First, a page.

The Phantom Manor has legions of zombies scattered throughout its graveyard, and we're not talking your typical undead creatures here. Skeletal, Walking Dead-esque fiends lurk in the cracks and graves of the titular manor. You definitely won't find them in the U.S. counterpart.
Before the ride's official closure in 2017, Disney's Great Movie Ride was once the park icon for Disney's Hollywood Studios. In the attraction, guests would board a guided tour of some of the greatest motion pictures in film history. Everything from Footlight Parade to Fantasia was covered, but so was one infamous sci-fi horror flick.
Ridley Scott's Alien is not a film one considers for a Disney attraction, but we had the appearance of the Xenomorph in an entire sequence dedicated to the Nostromo. With fog, flashing lights, and a jumpscare from the titular monster, we can't believe this frightening fiend made it into the ride.
Speaking of aliens, how about an animatronic on a ride that was considered too scary for Disney? In ExtraTERRORestrial: Alien Encounter, guests of this attraction were brought face to face with a terror that would make the Xenomorph look like E.T. Hard to believe, isn't it?
The attraction featured an enormous, horrifying sci-fi nightmare. The star of the attraction was a mass of wings, teeth, and claws that wanted nothing more than to tear the audience apart. Sounds like the perfect thing to put across from the People-Mover, doesn't it?
With the titular Phantom of Phantom Manor, it's not just the animatronic that gives us the willies, but the backstory as well. A haunted house, a ghostly bride, and a murderous phantom are just three of the elements that bring Phantom Manor to life. The most terrifying of all is the attraction's main manifestation, Phantom Ravenswood.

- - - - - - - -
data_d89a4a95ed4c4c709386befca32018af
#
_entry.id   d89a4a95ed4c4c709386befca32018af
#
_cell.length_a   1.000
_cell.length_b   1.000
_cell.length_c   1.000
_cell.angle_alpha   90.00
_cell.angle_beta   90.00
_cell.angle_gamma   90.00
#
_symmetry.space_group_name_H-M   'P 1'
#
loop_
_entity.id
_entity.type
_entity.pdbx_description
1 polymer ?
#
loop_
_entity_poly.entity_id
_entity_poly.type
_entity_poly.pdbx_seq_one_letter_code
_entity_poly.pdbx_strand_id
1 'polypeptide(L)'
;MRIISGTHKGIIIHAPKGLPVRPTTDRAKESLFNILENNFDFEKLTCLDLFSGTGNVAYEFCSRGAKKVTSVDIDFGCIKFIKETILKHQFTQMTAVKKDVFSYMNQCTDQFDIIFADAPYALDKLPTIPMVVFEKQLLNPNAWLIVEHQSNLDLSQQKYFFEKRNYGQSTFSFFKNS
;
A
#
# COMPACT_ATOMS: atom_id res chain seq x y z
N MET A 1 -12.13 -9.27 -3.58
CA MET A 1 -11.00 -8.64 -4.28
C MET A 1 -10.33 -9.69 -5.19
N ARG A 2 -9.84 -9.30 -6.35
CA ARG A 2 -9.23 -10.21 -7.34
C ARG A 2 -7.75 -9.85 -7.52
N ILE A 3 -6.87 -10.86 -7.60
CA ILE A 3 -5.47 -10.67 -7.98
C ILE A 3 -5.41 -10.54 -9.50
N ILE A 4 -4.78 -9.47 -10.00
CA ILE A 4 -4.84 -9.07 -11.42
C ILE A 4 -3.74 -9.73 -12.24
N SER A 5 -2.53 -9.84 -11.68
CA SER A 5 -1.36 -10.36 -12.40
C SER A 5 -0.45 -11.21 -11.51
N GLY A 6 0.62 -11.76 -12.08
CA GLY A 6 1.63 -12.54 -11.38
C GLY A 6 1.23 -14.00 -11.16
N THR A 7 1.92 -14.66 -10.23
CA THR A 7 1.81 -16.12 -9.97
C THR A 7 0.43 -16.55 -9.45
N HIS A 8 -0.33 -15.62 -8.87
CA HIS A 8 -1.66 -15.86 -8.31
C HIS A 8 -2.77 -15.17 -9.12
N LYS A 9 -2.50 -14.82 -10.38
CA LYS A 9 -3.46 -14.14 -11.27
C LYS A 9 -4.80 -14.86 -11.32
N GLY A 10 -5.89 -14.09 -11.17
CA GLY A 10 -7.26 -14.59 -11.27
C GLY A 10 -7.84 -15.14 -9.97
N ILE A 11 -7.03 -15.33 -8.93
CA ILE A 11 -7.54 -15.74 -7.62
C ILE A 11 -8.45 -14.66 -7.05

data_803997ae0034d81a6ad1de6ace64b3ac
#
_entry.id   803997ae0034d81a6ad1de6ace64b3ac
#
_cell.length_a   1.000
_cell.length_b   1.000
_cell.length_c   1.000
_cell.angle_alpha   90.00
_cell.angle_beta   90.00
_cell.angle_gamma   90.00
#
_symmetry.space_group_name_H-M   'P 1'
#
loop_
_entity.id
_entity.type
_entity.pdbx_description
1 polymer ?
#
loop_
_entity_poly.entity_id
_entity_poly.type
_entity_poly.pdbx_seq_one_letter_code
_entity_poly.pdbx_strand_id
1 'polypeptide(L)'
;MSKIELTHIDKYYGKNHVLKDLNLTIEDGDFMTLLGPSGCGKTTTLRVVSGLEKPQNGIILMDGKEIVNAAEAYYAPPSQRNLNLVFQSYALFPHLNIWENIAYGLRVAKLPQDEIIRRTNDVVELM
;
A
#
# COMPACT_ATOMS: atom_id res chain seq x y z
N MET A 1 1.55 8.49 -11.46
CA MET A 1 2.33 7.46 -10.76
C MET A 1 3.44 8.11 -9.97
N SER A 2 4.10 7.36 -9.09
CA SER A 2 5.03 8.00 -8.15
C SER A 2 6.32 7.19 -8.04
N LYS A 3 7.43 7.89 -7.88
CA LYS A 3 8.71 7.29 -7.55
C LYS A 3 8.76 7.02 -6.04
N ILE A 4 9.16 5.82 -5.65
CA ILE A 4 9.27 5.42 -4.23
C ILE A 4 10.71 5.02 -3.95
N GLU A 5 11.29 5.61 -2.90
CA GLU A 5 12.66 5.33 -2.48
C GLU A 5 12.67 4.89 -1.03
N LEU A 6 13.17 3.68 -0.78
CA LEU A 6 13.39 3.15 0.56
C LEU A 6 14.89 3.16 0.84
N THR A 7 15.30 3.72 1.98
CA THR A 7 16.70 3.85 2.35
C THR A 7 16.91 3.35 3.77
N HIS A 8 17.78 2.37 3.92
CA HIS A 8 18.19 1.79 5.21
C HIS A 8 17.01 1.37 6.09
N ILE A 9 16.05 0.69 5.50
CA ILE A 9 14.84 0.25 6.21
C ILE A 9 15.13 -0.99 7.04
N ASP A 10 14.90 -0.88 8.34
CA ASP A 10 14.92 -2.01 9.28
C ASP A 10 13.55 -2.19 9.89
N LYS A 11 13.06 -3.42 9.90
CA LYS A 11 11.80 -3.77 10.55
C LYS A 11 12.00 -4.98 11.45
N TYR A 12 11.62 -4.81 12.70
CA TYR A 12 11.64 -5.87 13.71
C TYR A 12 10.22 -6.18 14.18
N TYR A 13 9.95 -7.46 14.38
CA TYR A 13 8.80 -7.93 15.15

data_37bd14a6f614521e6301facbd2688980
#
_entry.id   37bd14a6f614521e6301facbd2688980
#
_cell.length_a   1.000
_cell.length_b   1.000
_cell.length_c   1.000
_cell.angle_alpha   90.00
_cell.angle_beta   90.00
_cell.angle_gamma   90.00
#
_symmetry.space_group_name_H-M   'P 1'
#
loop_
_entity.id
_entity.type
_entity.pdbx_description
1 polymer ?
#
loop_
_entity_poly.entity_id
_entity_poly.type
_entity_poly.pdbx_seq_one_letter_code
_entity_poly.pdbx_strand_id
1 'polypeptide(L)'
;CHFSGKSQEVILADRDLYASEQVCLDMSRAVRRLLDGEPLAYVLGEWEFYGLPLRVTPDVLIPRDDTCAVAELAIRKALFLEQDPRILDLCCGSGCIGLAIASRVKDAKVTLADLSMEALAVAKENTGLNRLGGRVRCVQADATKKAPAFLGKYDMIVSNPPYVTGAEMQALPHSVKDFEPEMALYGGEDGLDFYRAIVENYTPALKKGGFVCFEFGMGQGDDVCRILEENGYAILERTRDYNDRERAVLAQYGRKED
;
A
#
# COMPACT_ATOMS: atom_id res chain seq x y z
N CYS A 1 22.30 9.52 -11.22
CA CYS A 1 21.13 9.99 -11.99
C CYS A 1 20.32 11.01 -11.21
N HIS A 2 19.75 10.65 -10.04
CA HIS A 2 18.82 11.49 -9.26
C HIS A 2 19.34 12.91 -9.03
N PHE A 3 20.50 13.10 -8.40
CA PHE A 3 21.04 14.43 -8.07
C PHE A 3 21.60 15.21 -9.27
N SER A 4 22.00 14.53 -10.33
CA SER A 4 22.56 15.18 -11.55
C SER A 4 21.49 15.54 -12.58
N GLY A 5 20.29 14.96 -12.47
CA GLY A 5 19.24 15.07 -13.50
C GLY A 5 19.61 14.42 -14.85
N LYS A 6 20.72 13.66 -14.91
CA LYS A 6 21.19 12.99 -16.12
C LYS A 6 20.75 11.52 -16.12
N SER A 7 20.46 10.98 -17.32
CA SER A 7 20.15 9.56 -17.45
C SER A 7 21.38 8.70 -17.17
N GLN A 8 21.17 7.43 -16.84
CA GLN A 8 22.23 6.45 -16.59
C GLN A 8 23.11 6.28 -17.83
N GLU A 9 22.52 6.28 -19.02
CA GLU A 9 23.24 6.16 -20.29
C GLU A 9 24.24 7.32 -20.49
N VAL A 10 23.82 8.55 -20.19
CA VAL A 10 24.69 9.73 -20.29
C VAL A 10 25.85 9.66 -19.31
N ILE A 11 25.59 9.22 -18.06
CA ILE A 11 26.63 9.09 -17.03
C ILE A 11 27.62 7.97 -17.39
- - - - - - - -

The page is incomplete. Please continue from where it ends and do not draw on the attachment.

We see this guy hang a man to death, stalk a weeping bride, and try to bury riders in a casket, all while being voiced by the master of terror, Vincent Price. The animatronic is a skeletal ghost with Price's fiendish cackle, and will definitely chill the boldest of riders.
One of the largest Disney animatronics ever built is certainly one of the most frightening we've ever seen come from the studio. Even with the strobe light simulating its malfunctioned movement, this guy is one hairy, scary dude. The Yeti is Disney-forged nightmare fuel if ever there was one.
Forty feet of fur, fangs, and hydraulic mechanics bring this monster to life, and he is scary with a capital S. Though the full animation hasn't functioned since the ride's opening season, the Yeti is still the most intimidating thing we've seen in any of the Disney parks.
This nightmare in steel is what the insides of our favorite genetic alien experiment look like. After the ride closed permanently in 2018, the animatronics were dismantled and most likely stored or repurposed. This is what remains of our beloved blue troublemaker.
Though Stitch himself was never malicious or sinister, this mass of malevolent metal could fool you otherwise. It looks like Disney's attempt at a Five Nights at Freddy's knockoff and shocked loads of dedicated fans when it first appeared. Even though the ride has been replaced by a friendly meet and greet with the cuddly alien himself, we still get a little unnerved at this image.